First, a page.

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Chapter 8: Plate E-6

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GRAND ERG ORIENTAL

Plate E-6 Map
Plate E-6 Map

Grand Erg Oriental is a 192 000-km2 sand sea east of Grand Erg Occidental in the central Sahara. The two sand seas are separated by 100 km of gravel desert. About 70 percent of Grand Erg Oriental is sand covered (Wilson, 1973).

A section of Tinrhert Hamada is visible beyond the southeast margin of Grand Erg Oriental. A few intermittent drainage channels mark the extension of streams that flow from the hamada into the sand sea. The light areas on the hamada are saline. Breed et al. (1979a) conclude that the abrupt southern boundary of the sand sea may be controlled topographically because the margin matches the 306-m contour line of the plateau slope. As Wilson (1973) notes, ergs are confined to basins and terminate at any pronounced break of slope.

The star dunes at the boundary appear much closer together and smaller than the dunes directly north in the sand sea. Star dunes are common in the northern Sahara. According to Wilson (1971, 1973), the isolated star dunes of the Grand Erg Oriental are not randomly distributed, but form at the nodes of crossing dune trends. The wind regime of Grand Erg Oriental is very complex, involving the northeast summer trade winds, temperate- zone and southwesterlies, northwesterly cyclonic winds, local thermal winds, and winds related to the sand seas, mountains, and massifs (Wilson, 1971). Wilson states that, although the wind regime is complex, resultant direction of sand flow is definite. He finds dunes without slipfaces in the coarser-grained interdune hollows. Breed et al. (1979a) trace the sand-passing dune trends westward into the Grand Erg Occidental, where the star dunes merge into complex linear dune chains.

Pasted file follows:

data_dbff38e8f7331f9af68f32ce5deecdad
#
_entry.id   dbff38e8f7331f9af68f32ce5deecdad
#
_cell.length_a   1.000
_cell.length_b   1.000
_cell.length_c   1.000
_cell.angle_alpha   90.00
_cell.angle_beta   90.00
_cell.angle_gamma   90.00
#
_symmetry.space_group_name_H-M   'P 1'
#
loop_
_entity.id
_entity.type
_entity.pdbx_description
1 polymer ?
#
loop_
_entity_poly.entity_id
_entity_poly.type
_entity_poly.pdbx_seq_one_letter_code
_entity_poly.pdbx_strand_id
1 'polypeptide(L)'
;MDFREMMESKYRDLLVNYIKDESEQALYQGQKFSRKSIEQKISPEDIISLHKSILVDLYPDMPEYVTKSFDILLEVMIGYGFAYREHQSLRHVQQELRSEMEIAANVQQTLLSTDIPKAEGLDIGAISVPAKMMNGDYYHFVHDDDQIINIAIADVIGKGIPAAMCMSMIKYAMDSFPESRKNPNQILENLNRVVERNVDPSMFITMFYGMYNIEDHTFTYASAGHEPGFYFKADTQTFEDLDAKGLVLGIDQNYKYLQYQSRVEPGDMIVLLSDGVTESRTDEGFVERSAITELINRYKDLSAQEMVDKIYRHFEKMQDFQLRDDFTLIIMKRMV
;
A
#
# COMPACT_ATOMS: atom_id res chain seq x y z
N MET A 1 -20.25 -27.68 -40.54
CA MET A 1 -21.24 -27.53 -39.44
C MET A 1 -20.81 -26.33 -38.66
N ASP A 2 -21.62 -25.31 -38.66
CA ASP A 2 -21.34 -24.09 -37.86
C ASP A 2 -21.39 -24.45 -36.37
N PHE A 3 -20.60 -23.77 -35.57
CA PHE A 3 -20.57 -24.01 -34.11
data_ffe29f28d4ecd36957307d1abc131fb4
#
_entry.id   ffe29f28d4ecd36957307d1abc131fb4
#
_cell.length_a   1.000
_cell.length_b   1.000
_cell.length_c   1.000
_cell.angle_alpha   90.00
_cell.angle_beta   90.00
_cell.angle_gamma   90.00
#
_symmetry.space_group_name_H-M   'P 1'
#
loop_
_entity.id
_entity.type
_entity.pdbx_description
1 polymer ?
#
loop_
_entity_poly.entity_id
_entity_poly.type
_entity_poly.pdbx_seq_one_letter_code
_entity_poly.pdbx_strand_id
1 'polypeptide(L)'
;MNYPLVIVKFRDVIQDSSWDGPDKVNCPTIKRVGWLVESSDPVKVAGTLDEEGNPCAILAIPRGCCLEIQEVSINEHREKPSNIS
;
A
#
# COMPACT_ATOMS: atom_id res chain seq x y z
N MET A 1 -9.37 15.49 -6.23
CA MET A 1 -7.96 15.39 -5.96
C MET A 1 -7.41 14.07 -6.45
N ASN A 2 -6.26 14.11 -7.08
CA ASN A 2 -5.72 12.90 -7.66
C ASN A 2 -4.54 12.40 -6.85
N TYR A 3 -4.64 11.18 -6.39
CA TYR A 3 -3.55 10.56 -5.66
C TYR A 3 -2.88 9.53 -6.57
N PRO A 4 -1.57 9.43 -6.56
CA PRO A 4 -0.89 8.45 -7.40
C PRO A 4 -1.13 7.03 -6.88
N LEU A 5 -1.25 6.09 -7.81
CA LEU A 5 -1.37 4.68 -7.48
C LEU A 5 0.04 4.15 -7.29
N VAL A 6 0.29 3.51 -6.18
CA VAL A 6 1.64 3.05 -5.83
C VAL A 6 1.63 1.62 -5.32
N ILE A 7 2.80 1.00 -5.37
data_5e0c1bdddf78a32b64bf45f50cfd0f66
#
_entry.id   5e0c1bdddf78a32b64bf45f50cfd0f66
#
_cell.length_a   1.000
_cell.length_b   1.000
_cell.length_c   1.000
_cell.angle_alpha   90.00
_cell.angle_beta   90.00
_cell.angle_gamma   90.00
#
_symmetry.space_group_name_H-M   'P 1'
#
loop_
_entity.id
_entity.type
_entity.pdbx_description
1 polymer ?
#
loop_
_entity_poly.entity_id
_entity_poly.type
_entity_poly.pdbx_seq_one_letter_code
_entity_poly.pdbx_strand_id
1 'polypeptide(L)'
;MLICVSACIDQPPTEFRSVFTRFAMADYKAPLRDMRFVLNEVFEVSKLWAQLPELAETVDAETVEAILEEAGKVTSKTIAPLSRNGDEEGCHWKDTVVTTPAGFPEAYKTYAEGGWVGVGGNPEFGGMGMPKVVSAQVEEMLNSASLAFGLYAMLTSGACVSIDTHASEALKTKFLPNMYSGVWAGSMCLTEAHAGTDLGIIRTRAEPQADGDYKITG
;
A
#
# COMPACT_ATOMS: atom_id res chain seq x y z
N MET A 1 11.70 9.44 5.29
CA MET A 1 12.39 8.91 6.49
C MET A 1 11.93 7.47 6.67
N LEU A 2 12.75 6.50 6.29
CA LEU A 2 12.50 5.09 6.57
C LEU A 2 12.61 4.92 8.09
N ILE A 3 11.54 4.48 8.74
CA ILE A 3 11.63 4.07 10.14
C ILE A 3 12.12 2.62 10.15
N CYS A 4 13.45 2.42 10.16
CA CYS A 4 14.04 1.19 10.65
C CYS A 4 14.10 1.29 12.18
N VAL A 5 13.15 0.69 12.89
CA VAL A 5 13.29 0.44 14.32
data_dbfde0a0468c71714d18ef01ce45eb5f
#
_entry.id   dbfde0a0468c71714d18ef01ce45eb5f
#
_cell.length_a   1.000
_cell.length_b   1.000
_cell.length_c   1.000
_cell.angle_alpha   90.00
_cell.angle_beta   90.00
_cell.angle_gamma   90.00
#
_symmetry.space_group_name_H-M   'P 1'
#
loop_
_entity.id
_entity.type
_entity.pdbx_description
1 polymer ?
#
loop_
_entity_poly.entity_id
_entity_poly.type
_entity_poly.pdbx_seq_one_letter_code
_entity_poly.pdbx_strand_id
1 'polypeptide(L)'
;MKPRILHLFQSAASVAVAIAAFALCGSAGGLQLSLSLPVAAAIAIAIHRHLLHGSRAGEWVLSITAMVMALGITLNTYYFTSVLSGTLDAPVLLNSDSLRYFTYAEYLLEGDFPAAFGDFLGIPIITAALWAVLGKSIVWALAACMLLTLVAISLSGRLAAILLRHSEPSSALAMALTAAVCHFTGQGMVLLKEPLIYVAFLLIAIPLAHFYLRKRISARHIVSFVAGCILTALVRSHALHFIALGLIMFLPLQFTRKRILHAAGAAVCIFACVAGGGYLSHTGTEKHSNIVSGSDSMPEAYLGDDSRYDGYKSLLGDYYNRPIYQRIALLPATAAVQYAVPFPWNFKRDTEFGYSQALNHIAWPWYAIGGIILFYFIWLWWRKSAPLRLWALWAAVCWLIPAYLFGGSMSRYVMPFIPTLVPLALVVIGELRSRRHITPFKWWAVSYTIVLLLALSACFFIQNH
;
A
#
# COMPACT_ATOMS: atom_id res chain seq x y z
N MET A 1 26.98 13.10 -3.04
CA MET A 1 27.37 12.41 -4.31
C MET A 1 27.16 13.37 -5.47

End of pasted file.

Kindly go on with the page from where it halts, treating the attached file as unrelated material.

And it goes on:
Figure E-6.1 Figure E-6.2
Figure E-6.1 Figure E-6.2

The elevation decreases about 150 m from the border of the sand sea with the hamada to the upper left of this image. With decreasing elevations, the star dunes become isolated and smaller. The interdunal spacing increases significantly. A tendency toward a slight east-west linear orientation becomes apparent in the upper left of the Plate where sand sheets dominate.

Breed et al. (1979a) measure the isolated star dunes and find a mean diameter between 0.7 km at the northern upwind side to 1.7 km at the southern margin just west of this image. The mean crest-to-crest distance ranges from 0.8 to 6.7 km in the north to from 1.5 to 3.1 km in the south.

Wilson (1973) suggests that the sand is derived from deflation of alluvium from basins upwind of the sand sea. He estimates a net sand inflow of about six million tons annually for this sand sea. Based on a mean dune height of 117 m and a mean spreadout sand thickness of about 26 m, he infers that Grand Erg Oriental has had an active sand-blowing life of 1 350 000 years.

Figure E-6.1 and Figure E-6.2 are aerial photographs of Grand Erg Oriental. Tinrhert Hamada is in the right foreground of Figure E-6.1. The compound star dunes at the border are larger and closer together than the dunes within the sand sea, as can be seen on the Plate. Figure E-6.2 shows complex linear dunes just inside the southern border of the sea. Although most of the dunes are linear, a few star dunes maybe seen in the left center of the photograph.

Figure E-6.3
Figure E-6.3

Figure E-6.3 is a Space Shuttle photograph of the erg a little southwest of the Landsat Plate image. Many of the linear star dunes in that photograph cross the bulk of the sand sea. The interdunal sand areas do not appear to be thick, and the boundary between the sand sea and the hamada is distinguished easily. Landsat 1199-09323-7, February 7, 1973.

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